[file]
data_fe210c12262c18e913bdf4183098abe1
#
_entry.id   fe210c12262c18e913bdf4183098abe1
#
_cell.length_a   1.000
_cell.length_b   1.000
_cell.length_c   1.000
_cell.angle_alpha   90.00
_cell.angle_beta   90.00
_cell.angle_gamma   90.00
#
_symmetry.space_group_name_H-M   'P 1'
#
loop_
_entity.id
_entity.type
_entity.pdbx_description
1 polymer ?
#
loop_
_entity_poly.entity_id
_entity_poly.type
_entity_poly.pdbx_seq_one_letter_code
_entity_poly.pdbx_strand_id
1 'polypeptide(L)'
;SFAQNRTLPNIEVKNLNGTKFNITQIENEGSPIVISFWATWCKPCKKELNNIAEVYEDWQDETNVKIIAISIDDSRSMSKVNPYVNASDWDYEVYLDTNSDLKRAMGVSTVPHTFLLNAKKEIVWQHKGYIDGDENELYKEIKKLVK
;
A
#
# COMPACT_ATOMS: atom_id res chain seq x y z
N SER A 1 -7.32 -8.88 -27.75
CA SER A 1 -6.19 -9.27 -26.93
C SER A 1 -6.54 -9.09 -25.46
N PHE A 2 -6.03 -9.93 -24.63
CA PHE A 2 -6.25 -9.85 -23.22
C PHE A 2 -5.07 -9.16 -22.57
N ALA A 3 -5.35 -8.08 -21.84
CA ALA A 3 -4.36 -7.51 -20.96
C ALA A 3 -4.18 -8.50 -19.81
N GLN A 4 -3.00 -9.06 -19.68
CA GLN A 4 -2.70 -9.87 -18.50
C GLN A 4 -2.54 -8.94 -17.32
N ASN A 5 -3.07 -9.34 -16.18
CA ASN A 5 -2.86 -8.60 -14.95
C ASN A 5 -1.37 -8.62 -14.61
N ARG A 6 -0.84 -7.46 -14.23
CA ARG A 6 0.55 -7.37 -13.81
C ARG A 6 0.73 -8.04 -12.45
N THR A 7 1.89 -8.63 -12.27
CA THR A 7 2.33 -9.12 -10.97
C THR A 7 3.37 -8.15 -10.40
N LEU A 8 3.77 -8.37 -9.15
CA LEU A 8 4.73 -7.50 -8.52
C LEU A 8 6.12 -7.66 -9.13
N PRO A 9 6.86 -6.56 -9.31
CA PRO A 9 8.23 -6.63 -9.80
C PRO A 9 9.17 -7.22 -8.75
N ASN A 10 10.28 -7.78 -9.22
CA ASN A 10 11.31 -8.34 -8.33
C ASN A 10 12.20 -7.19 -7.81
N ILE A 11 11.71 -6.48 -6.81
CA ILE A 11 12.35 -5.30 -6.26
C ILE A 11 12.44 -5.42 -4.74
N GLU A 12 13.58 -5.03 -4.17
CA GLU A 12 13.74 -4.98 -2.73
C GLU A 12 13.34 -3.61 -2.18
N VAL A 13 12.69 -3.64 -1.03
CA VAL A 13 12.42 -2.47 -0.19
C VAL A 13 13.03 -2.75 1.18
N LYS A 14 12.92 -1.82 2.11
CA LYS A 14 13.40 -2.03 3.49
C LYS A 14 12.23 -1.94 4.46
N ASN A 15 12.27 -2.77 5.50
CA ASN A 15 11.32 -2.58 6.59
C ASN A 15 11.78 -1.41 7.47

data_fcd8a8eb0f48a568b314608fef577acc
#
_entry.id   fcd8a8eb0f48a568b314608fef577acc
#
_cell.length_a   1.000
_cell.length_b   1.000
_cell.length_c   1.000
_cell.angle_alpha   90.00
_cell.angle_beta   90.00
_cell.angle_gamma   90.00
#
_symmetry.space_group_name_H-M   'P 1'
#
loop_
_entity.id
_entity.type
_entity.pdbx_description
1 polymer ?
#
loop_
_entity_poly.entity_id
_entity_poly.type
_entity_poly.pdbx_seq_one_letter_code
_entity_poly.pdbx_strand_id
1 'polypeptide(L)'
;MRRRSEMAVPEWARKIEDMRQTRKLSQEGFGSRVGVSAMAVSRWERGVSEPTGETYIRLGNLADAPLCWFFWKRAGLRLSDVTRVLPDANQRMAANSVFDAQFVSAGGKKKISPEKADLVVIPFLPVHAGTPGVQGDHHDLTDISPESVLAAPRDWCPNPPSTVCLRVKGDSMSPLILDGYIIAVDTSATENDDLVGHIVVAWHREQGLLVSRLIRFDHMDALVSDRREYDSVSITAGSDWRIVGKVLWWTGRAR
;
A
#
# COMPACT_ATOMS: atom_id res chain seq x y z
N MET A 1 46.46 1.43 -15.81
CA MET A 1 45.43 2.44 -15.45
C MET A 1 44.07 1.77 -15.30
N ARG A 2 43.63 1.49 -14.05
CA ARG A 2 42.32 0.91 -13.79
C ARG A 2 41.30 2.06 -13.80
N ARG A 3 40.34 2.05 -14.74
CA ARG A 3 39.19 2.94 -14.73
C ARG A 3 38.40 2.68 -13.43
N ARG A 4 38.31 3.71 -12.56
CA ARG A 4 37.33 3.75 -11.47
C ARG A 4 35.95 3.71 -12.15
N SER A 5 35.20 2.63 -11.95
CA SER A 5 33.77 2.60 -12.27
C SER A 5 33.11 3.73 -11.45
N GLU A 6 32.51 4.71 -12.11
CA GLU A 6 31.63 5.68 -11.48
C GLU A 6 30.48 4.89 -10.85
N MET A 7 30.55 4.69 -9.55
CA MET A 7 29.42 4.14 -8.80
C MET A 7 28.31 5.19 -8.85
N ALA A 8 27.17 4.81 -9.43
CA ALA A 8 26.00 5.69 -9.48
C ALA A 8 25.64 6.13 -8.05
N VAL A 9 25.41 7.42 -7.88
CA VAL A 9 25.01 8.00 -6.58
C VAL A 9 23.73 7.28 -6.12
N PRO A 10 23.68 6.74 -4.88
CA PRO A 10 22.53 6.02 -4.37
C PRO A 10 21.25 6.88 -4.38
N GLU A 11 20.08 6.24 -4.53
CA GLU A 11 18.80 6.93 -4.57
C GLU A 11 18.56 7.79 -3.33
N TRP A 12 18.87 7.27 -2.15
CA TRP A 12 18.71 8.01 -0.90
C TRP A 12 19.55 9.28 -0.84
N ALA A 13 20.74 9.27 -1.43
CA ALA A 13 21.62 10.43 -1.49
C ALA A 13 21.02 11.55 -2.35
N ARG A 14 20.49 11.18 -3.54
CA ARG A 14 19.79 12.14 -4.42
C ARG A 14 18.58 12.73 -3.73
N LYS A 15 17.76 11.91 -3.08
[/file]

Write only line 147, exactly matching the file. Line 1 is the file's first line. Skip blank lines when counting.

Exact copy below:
C ARG A 14 18.58 12.73 -3.73